A galaxy of country stars were present on Sunday (16) for the induction of the three newest members of the Country Music Hall of Fame. Record executive Joe Galante, rock’n’roll pioneer and country star Jerry Lee Lewis, and late Nashville hero Keith Whitley became the Hall’s 147th, 148th, and 149th inductees in a glittering Medallion Ceremony.
The event featured performances by existing Hall of Fame members Teddy Gentry and Randy Owen of Alabama, Bill Anderson, Garth Brooks, and Ricky Skaggs, as well as Kenny Chesney, Mickey Guyton, Chris Isaak, Miranda Lambert, the McCrary Sisters, Justin Moses, Molly Tuttle, and Lee Ann Womack.
All of them were backed by the Medallion All-Star Band, who accompanied Anderson on the ceremony’s traditional finale, a collective rendition of “Will the Circle Be Unbroken.” Other notables in attendance and/or performing included Kris Kristofferson, Vince Gill, Wynonna Judd, Randy Travis, Molly Tuttle, Ray Stevens, the McCrary Sisters, and Jeannie Seely.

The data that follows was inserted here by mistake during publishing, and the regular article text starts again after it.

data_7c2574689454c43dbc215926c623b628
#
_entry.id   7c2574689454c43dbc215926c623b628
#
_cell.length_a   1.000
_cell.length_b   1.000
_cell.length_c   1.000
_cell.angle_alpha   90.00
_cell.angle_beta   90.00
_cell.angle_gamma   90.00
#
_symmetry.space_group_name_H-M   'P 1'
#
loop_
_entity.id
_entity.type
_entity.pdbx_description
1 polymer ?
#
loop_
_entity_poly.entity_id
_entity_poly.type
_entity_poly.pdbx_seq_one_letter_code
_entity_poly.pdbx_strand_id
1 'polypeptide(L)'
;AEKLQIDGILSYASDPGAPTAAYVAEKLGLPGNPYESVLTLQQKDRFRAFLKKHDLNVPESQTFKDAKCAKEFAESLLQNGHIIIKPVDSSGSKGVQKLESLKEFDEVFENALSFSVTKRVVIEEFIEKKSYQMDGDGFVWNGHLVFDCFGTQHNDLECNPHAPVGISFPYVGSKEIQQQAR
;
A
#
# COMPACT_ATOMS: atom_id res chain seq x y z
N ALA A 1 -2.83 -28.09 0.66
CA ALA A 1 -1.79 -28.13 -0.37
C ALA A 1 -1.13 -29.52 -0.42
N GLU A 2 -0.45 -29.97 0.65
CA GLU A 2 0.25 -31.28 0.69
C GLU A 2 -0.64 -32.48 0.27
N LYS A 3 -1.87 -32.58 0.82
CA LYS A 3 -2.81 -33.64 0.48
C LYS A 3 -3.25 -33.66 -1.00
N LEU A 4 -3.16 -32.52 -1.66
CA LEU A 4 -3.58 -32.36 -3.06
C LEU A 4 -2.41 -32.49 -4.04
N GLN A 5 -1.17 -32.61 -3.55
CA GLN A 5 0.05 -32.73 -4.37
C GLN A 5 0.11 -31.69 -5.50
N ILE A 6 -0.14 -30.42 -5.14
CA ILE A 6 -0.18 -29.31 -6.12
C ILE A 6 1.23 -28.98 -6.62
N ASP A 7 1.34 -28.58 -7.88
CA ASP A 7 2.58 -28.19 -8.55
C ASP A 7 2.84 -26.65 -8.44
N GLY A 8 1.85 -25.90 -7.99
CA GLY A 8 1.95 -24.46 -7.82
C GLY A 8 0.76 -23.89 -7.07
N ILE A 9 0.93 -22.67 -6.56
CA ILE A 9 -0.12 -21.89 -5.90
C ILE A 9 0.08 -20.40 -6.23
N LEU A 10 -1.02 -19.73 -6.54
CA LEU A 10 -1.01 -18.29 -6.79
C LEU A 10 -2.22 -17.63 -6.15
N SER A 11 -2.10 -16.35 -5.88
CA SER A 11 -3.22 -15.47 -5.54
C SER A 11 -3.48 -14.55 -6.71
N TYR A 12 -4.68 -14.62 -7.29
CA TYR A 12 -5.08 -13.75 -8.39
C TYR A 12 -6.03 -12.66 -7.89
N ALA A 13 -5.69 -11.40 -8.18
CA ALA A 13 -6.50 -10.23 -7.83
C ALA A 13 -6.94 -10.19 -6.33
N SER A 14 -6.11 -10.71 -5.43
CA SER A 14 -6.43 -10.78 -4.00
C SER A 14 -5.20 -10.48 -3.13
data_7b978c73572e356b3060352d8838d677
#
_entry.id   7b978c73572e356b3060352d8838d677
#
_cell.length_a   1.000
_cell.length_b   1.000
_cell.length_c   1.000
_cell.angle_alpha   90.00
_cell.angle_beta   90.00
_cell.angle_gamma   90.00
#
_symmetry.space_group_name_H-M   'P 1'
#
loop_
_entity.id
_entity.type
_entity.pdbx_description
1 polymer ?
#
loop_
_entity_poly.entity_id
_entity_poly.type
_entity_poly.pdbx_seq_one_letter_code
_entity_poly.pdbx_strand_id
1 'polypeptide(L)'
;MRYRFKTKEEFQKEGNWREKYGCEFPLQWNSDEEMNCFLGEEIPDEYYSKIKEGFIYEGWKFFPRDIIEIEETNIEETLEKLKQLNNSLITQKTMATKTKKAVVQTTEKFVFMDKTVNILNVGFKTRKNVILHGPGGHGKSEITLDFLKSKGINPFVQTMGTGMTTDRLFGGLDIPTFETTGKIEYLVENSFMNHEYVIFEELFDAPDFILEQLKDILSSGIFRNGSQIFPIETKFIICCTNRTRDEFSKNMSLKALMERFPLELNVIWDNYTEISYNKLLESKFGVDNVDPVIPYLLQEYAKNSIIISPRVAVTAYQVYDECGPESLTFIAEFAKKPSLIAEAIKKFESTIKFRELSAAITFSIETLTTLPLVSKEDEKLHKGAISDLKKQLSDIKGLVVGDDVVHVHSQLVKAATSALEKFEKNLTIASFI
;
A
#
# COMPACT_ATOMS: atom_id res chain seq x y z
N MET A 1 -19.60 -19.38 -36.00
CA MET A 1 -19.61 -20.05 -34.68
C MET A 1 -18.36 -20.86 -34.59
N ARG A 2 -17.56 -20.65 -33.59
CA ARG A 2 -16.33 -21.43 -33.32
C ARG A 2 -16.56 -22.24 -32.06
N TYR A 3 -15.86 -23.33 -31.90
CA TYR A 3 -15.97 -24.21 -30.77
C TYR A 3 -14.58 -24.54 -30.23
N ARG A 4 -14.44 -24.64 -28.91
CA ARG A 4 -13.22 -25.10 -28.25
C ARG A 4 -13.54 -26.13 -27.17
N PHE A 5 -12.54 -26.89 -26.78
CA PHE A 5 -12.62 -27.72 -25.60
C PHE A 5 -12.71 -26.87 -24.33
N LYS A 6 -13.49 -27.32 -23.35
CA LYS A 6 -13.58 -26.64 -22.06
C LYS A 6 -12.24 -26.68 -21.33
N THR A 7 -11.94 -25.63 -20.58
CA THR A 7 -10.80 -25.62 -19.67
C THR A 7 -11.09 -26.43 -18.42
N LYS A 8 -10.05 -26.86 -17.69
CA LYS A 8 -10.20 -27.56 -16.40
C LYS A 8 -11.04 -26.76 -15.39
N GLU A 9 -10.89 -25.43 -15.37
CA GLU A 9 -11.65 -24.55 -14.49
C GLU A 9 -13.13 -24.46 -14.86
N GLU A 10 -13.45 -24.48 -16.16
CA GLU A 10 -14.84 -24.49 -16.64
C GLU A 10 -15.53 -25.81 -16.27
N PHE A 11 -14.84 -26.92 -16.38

Also observing tradition, each new member chose a fellow member to induct them, with Galante’s entry endorsed by Kix Brooks of Brooks & Dunn, Whitley’s by Garth Brooks, and Lewis (prevented from attending by illness) by Hank Williams Jr.
Among performance highlights, Alabama’s “My Home’s In Alabama” befitted Galante’s induction as it was central to his signing of the group to RCA in 1980. Brooks revived Whitley’s “Don’t Close Your Eyes” to stirring effect and Womack was the perfect interpreter of Lewis’ last major country hit on Mercury, 1977’s “Middle Age Crazy,” written by Sonny Throckmorton.
“The Killer”’s indelible “Great Balls of Fire” was revived by Chris Isaak. As Billboard Country Update reports, Hank Williams Jr. said that Lewis “doesn’t ask for your attention. He demands it. He doesn’t take the stage. He commands it. Jerry Lee doesn’t play songs. He owns songs.”
Mickey Guyton sang perhaps Whitley’s best-known song, “When You Say Nothing At All.” Lorrie Morgan, Whitley’s wife when he died in 1989, reminded the audience that he was three weeks away from becoming a member of the Grand Ole Opry at the time of his passing.
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